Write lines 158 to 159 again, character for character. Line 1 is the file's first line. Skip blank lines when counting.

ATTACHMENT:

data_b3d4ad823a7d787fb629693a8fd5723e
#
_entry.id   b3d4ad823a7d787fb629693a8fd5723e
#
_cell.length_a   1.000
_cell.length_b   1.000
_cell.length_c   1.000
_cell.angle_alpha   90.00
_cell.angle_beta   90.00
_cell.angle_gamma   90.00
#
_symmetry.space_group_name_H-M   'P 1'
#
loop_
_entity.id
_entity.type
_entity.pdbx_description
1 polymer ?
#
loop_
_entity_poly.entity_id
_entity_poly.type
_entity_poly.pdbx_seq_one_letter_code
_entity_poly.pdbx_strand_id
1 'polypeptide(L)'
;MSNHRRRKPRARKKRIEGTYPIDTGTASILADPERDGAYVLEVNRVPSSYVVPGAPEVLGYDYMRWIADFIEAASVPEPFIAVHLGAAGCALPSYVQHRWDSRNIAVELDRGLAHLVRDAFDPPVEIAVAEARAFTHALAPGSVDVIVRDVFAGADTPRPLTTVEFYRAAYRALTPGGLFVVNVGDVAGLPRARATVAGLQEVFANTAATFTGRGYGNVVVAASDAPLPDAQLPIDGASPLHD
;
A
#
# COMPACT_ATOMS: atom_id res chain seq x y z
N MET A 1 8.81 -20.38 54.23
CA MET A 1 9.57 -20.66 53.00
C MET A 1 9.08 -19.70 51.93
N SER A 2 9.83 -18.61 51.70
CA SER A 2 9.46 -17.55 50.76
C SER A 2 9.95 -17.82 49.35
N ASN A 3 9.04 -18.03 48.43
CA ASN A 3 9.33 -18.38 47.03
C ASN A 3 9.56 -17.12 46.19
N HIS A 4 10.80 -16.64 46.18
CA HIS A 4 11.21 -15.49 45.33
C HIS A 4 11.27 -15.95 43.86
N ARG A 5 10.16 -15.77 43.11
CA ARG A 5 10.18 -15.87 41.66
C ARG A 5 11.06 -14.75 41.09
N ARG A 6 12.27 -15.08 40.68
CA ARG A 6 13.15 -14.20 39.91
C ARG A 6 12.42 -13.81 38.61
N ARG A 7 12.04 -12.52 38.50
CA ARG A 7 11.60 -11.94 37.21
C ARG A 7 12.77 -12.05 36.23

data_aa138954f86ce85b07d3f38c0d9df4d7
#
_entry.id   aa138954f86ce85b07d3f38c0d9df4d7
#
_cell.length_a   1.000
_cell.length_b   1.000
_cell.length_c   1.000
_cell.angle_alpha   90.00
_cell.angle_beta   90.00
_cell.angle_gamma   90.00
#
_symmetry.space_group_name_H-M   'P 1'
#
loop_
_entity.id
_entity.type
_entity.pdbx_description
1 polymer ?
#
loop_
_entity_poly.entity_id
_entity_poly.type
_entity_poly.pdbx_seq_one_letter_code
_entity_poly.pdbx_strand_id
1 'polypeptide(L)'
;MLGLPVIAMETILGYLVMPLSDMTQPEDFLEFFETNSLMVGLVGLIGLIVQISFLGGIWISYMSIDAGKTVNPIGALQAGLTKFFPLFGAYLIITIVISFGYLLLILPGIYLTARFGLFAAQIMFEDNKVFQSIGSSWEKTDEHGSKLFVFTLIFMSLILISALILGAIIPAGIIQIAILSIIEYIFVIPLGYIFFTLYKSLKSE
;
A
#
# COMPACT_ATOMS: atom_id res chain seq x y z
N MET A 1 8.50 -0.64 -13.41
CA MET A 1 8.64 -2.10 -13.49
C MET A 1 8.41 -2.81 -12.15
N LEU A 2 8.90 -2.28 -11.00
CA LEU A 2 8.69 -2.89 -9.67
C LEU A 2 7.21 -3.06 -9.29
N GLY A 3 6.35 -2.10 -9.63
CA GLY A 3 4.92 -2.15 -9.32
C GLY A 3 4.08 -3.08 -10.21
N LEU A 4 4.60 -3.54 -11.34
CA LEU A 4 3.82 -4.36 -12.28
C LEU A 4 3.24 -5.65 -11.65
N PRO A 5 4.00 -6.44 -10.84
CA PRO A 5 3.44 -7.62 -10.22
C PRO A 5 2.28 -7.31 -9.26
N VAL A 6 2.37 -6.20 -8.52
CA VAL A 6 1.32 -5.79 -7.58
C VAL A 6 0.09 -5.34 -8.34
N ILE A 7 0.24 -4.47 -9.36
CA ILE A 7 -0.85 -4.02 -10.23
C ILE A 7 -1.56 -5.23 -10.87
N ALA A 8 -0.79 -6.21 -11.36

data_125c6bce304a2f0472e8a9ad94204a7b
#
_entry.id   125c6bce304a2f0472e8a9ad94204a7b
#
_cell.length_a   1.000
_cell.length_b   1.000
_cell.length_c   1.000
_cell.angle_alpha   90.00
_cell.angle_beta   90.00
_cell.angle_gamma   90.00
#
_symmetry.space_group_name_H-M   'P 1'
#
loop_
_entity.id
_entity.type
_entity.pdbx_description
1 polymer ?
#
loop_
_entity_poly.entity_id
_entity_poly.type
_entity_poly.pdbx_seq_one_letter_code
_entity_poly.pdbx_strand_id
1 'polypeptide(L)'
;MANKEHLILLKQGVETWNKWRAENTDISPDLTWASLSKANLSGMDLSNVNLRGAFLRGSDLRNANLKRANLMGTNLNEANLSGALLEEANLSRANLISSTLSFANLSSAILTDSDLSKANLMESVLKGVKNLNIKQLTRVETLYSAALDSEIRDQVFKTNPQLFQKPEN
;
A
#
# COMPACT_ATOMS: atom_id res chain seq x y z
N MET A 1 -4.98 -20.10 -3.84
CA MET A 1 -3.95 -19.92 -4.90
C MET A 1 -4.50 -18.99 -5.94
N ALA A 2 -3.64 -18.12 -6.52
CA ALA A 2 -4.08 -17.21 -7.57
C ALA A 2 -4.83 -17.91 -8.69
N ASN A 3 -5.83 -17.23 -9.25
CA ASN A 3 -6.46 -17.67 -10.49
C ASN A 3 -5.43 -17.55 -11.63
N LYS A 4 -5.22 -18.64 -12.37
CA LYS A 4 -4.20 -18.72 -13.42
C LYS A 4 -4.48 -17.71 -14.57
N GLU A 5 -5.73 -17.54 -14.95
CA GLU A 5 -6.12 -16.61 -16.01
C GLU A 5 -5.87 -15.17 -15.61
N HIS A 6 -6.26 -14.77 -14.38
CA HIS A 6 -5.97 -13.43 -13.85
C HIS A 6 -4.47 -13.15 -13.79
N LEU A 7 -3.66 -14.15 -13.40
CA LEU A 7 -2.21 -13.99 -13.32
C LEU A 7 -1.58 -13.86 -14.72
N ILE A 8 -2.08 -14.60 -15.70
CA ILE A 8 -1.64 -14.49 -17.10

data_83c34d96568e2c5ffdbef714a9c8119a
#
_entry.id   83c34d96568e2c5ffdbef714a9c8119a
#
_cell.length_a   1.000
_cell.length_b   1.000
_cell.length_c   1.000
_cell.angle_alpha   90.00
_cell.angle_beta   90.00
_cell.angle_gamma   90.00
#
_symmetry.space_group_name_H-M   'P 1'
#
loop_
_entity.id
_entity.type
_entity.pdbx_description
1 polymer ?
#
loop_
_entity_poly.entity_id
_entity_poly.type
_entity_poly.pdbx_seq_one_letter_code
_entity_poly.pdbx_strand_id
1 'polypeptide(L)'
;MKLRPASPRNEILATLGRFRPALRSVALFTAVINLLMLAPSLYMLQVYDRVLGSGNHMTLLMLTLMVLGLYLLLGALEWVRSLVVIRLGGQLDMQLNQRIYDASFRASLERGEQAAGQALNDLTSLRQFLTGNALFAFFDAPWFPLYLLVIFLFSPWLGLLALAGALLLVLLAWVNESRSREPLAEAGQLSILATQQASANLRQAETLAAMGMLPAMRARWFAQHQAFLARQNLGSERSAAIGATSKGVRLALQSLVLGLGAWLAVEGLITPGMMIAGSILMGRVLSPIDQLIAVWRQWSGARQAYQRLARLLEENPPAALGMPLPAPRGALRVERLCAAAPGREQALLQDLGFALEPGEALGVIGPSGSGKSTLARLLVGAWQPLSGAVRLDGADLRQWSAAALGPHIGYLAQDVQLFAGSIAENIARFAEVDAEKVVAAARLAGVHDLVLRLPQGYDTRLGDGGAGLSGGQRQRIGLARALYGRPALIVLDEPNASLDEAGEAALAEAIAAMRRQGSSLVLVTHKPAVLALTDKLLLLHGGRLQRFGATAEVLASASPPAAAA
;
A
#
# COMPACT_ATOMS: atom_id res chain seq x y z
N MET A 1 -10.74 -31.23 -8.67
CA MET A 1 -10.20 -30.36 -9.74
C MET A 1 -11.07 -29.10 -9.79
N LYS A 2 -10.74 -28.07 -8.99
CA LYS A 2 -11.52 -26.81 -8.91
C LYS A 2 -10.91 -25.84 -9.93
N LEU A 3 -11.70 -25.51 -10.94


#
_entry.id   83c34d96568e2c5ffdbef714a9c8119a